10 Ways To Test Your Limits And Grow


As always, I am learning from Michael. I am learning how important it is to stretch myself as a parent, as a woman, as a person. When I forget that lesson, life teachers it to me by the people who come into it, friends and others, by my health, mental, physical and spiritual, and by my writing or rather what I am writing. I now take the lesson as I never did before asking, “what can I learn from this? What is this positive, negative experience teaching me? Yes, both positive and negative experiences teach us. I am helping Michael understand this, as I have just learned this myself.

How can you stretch yourself and grow though? These are questions I ask myself everyday, and sometimes the answer is a little different. Usually though there are the same bunch of ways that keep coming up. I am sharing them here with you.

10 Ways to Test Your Limits And Grow:

  1. Do something that scares you every day: This could be anything like driving to a new place (for me with no sense of direction this is a good one), public speaking, trying out a new food or activity. As long as it meets the criteria of stretching you.
  2. Read spiritual texts and self-help books: I know, I know, what parents have time to read? We’re so busy parenting our children, but you know those odd moments you have in the am before they are up, commuting to work or at the extra curricular activities. Read texts that open your heart and mind. This will help you grow.
  3. Keep a gratitude journal: In here you write things you are grateful for. This will help you see how far you have come from the beginning and what you need to work on.
  4.  Make a TO DO LIST of things you want to change in your life: This is a biggie. It has to be realistic and you need to focus on one thing at a time: weight, anxiety, career, etc. and follow through slowly.
  5. Make a deal with a friend to tackle a big area in your life and help them do the same: This works great for weight loss, exercise, but even a friend to help keep you on track from getting depressed or anxious and call each other on it when you are not on top of it.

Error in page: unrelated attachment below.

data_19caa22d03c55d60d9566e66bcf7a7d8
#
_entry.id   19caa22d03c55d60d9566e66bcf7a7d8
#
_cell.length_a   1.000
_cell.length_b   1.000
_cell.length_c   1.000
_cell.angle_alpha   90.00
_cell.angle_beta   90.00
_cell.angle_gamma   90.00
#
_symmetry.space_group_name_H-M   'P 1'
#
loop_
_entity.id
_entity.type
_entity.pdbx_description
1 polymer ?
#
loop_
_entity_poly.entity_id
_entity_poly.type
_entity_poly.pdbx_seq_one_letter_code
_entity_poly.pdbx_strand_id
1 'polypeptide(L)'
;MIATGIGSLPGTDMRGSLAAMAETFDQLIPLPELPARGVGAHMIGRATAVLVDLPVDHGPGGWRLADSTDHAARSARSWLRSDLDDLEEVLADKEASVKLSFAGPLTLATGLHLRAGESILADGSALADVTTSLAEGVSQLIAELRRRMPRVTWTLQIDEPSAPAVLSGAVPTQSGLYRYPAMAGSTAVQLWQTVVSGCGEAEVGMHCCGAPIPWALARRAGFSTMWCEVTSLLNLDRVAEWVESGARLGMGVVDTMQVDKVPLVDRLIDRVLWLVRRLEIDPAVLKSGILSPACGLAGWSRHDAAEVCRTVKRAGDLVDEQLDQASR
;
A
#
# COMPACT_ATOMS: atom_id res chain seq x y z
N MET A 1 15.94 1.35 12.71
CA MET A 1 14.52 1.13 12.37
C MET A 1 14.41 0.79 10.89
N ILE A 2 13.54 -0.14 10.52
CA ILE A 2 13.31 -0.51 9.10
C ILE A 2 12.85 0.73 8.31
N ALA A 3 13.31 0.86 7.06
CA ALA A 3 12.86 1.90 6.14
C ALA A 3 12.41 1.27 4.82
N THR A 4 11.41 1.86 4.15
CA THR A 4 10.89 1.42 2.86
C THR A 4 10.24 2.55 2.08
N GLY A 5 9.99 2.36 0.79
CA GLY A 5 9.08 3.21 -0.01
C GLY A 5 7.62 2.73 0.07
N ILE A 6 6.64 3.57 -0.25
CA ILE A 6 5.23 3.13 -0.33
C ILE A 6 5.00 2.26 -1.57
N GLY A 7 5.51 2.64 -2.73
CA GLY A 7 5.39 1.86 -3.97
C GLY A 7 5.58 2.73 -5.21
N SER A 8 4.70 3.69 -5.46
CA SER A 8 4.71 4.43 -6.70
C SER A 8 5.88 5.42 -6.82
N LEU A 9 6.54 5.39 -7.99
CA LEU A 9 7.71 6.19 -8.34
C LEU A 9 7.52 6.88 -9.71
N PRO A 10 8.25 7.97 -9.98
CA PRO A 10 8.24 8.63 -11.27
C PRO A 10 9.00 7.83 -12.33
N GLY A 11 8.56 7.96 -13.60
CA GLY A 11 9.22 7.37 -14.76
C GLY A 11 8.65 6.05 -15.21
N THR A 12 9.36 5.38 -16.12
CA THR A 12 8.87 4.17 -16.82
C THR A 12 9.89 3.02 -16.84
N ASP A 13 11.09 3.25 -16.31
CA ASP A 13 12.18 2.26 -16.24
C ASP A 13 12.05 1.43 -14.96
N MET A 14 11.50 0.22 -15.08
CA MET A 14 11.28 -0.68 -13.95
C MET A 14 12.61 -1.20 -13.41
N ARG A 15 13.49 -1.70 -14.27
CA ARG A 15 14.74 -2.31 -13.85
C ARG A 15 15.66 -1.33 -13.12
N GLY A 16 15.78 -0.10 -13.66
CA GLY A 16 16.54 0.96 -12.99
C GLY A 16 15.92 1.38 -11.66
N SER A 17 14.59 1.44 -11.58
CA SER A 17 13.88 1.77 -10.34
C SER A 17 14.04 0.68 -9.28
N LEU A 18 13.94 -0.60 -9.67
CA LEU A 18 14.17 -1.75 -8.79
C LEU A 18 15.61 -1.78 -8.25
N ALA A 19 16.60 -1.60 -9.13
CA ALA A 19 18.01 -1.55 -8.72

6. Have stress managing strategies on a paper nearby for you like you do for your child; This one has helped me tremendously. I now have a “go to tool”¬†when I am nervous and I use my strategies like Michael if I ever feel myself losing control.
  7. Start a yoga and meditation program: I can’t stress this one enough. Even five¬†minutes of meditation and ten minutes of¬†¬†yoga stretches (which is pretty much what I do most days) helps TREMENDOUSLY. If you can do more, great.
  8. Regular exercise and movement: This could be walking, treadmill, aerobics, sports, dancing. It has to be something you will stick with when it gets easier to make excuses not to move. Check with your doctor and away you go!
  9. Play with your child: What I mean is really have fun. Do spontaneous games with them, hide and seek, I spy with my little eye, go to the park, kick the ball around the yard. etc. It will bring out the kid in you too.
  10. Spend quiet time alone doing something relaxing-reading a book, watching a favorite movie: This is what your body needs to re balance itself, and then you’ll be ready for more challenges and to stretch yourself in a good way.


Exceptional Parents, how have you become a stronger person since your parenting journey? How have you stretched yourself? You’d probably be surprised if you looked at how much you’ve grown. I’ll bet it is as much as your child if not equal. Don’t worry if ¬†you don’t get to everything at once. None of us do. Pace yourself. You’re doing the best you can. Work, rest, let yourself heal from stress and then start small changes like you do for your child. You’ll see the changes in your life that start to happen. Until next time.